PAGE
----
• We are NOT living on a shoestring budget. We work on the road, so we need special items to keep our business growing, and since we’re in front of the camera we need nice looking clothes so we’re presentable and respectable. We enjoy a bottle of Champagne and a fine dinner once and a while, granted we cook in most nights but we do splurge every now and then. In our opinion we’re living modestly and we’re sharing our expenses so you can learn from our budget and hopefully it will help you project yours. Let’s call our style of living AFFORDABLE LUXURY!

That's a tough question to answer because much depends on the choices you make which will depend on how and where you want to live. I have numerous articles about full timing that you can access by clicking on my pen name at the top of the article and then clicking on "profile" in the popup menu at the lower left side of your screen. You'll find many of the answers you seek in some of the articles that are listed there, and I suggest you take the time to read them. If you have never lived or traveled in an RV before, changing from home ownership to RVing can be quite complicated. Also, you're not going to want to "move" every week because doing so will exhaust you. The bottom line is that this probably would work for you if you take the time to do some homework and figure out what you can really afford.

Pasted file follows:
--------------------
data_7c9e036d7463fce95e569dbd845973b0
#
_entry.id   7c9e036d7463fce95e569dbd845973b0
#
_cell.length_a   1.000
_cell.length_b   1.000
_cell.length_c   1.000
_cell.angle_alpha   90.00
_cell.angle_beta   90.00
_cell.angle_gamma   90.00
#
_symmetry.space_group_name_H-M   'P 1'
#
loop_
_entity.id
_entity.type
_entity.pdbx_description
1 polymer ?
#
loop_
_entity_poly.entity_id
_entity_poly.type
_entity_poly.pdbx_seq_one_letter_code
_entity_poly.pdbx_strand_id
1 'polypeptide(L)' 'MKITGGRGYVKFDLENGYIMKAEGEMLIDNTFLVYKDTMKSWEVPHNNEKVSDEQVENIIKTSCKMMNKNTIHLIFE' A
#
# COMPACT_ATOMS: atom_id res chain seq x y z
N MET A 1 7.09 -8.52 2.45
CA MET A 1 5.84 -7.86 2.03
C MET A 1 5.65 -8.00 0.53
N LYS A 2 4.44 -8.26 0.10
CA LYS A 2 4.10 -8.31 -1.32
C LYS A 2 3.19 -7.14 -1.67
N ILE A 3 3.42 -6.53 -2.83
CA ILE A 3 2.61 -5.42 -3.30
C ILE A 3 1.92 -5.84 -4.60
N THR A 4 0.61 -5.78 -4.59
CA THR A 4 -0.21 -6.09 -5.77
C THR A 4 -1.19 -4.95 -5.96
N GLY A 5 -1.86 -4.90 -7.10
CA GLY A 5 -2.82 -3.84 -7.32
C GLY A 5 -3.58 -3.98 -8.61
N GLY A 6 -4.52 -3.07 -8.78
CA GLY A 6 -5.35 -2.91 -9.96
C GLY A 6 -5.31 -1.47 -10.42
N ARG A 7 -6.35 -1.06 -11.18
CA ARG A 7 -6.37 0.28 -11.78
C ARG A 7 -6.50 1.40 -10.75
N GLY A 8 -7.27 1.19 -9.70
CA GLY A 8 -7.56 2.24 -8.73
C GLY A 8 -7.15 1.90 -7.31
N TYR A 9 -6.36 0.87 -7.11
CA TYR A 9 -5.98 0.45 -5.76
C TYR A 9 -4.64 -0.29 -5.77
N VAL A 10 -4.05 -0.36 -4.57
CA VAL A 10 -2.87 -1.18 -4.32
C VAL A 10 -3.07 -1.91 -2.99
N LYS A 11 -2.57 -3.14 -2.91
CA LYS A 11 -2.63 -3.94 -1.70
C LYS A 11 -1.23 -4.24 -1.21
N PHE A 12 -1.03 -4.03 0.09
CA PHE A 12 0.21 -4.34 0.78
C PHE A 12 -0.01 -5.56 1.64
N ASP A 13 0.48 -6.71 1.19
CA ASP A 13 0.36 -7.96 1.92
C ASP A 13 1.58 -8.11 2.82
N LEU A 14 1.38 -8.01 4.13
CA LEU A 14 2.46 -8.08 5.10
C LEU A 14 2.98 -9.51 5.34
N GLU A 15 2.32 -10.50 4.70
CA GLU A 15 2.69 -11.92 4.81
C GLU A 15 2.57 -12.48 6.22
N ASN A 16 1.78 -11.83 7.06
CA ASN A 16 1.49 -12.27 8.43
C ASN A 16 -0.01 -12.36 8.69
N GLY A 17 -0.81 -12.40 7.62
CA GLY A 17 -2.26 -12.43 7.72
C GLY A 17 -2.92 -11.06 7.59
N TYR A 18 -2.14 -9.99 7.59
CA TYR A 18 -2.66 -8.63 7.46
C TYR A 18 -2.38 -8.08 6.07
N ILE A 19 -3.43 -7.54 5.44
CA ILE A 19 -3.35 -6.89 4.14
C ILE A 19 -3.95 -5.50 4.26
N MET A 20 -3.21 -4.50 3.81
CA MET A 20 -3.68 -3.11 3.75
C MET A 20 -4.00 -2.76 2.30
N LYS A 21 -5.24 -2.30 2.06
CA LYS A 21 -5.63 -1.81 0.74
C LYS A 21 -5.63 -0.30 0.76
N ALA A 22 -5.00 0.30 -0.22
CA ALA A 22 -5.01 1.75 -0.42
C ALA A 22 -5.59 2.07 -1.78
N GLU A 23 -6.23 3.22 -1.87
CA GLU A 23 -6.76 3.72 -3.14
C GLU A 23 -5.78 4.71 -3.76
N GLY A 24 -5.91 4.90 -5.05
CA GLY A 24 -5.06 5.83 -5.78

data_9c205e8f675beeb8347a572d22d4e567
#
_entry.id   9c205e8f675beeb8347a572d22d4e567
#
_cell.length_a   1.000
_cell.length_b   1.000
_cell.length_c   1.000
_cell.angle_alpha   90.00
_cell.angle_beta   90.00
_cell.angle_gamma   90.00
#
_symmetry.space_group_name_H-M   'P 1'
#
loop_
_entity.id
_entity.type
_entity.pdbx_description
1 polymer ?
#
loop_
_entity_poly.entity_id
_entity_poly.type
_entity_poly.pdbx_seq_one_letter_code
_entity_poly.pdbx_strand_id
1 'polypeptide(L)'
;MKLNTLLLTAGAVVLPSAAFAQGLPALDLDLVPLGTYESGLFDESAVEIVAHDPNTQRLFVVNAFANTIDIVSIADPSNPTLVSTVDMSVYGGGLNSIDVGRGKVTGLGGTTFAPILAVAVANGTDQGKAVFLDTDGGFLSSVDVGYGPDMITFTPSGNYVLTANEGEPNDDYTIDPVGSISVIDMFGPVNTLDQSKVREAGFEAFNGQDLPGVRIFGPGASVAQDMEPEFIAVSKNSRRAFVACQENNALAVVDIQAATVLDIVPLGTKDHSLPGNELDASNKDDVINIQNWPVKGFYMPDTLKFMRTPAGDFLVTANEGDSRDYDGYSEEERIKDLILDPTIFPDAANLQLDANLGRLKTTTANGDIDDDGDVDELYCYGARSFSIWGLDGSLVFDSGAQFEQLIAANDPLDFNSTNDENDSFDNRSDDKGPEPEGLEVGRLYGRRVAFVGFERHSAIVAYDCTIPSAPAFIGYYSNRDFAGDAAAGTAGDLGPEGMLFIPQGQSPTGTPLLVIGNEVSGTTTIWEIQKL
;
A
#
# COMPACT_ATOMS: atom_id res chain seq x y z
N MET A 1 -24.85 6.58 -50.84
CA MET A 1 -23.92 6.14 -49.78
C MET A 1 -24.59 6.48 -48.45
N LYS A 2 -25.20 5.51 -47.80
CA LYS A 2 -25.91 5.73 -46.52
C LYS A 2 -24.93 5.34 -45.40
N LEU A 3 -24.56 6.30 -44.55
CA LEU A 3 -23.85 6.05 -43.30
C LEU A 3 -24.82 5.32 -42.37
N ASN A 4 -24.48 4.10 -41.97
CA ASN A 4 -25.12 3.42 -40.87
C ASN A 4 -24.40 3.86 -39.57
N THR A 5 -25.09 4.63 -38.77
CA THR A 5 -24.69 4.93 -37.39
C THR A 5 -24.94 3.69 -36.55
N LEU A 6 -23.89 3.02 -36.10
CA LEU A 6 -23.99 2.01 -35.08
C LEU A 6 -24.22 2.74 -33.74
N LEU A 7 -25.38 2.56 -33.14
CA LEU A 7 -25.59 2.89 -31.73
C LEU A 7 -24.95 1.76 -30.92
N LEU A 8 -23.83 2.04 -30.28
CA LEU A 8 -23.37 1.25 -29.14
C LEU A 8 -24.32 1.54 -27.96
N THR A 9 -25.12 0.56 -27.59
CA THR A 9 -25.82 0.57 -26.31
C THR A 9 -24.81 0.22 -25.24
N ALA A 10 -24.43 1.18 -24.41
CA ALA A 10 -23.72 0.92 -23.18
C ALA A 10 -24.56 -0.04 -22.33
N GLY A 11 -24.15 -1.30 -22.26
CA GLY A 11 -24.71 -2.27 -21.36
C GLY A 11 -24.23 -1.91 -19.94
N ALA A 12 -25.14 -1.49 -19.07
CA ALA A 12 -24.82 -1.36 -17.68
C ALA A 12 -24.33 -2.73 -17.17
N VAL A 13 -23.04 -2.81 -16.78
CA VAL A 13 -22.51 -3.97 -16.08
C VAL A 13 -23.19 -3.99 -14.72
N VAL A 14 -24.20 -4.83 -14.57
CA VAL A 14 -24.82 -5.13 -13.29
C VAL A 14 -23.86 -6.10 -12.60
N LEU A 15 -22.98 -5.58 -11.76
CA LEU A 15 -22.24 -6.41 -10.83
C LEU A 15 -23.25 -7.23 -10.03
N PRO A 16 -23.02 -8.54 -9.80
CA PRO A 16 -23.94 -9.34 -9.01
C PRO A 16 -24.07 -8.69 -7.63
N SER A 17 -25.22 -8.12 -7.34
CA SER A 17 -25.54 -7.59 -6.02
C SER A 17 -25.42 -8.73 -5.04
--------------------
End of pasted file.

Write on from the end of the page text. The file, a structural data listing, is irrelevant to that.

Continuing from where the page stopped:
Agreed, my wife and I need very fast internet at all cost, because of online marketing biz. Rv full-time living, doesn’t denote modest living 100% of the time. Also to the OP, a website that receives any substantial amount of volume or traffic, usually requires more bandwidth, along with dedicated server. Hey, great videos…you two would make a great show on a travel channel.